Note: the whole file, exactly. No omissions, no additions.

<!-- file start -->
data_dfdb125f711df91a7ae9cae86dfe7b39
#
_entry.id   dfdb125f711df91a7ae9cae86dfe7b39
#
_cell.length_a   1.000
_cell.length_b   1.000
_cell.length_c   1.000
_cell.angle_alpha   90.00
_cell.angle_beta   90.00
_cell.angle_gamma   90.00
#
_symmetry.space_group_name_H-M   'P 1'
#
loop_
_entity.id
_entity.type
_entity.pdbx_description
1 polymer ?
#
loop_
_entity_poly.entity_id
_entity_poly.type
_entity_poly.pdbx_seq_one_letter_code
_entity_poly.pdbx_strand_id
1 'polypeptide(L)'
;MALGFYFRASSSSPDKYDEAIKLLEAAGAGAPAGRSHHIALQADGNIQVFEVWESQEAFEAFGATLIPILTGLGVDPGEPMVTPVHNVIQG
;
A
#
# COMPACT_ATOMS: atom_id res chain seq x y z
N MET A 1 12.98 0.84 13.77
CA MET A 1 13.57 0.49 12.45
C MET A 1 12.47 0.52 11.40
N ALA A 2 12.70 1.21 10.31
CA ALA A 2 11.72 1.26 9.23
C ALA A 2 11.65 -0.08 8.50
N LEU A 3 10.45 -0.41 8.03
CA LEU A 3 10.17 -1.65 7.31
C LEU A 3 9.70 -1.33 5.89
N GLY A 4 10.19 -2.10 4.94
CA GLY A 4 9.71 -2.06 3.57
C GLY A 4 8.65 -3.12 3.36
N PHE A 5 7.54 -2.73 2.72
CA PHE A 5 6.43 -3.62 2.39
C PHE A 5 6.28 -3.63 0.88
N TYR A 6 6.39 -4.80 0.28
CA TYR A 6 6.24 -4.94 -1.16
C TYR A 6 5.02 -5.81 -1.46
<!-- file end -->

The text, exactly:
data_dfdb125f711df91a7ae9cae86dfe7b39
#
_entry.id   dfdb125f711df91a7ae9cae86dfe7b39
#
_cell.length_a   1.000
_cell.length_b   1.000
_cell.length_c   1.000
_cell.angle_alpha   90.00
_cell.angle_beta   90.00
_cell.angle_gamma   90.00
#
_symmetry.space_group_name_H-M   'P 1'
#
loop_
_entity.id
_entity.type
_entity.pdbx_description
1 polymer ?
#
loop_
_entity_poly.entity_id
_entity_poly.type
_entity_poly.pdbx_seq_one_letter_code
_entity_poly.pdbx_strand_id
1 'polypeptide(L)'
;MALGFYFRASSSSPDKYDEAIKLLEAAGAGAPAGRSHHIALQADGNIQVFEVWESQEAFEAFGATLIPILTGLGVDPGEPMVTPVHNVIQG
;
A
#
# COMPACT_ATOMS: atom_id res chain seq x y z
N MET A 1 12.98 0.84 13.77
CA MET A 1 13.57 0.49 12.45
C MET A 1 12.47 0.52 11.40
N ALA A 2 12.70 1.21 10.31
CA ALA A 2 11.72 1.26 9.23
C ALA A 2 11.65 -0.08 8.50
N LEU A 3 10.45 -0.41 8.03
CA LEU A 3 10.17 -1.65 7.31
C LEU A 3 9.70 -1.33 5.89
N GLY A 4 10.19 -2.10 4.94
CA GLY A 4 9.71 -2.06 3.57
C GLY A 4 8.65 -3.12 3.36
N PHE A 5 7.54 -2.73 2.72
CA PHE A 5 6.43 -3.62 2.39
C PHE A 5 6.28 -3.63 0.88
N TYR A 6 6.39 -4.80 0.28
CA TYR A 6 6.24 -4.94 -1.16
C TYR A 6 5.02 -5.81 -1.46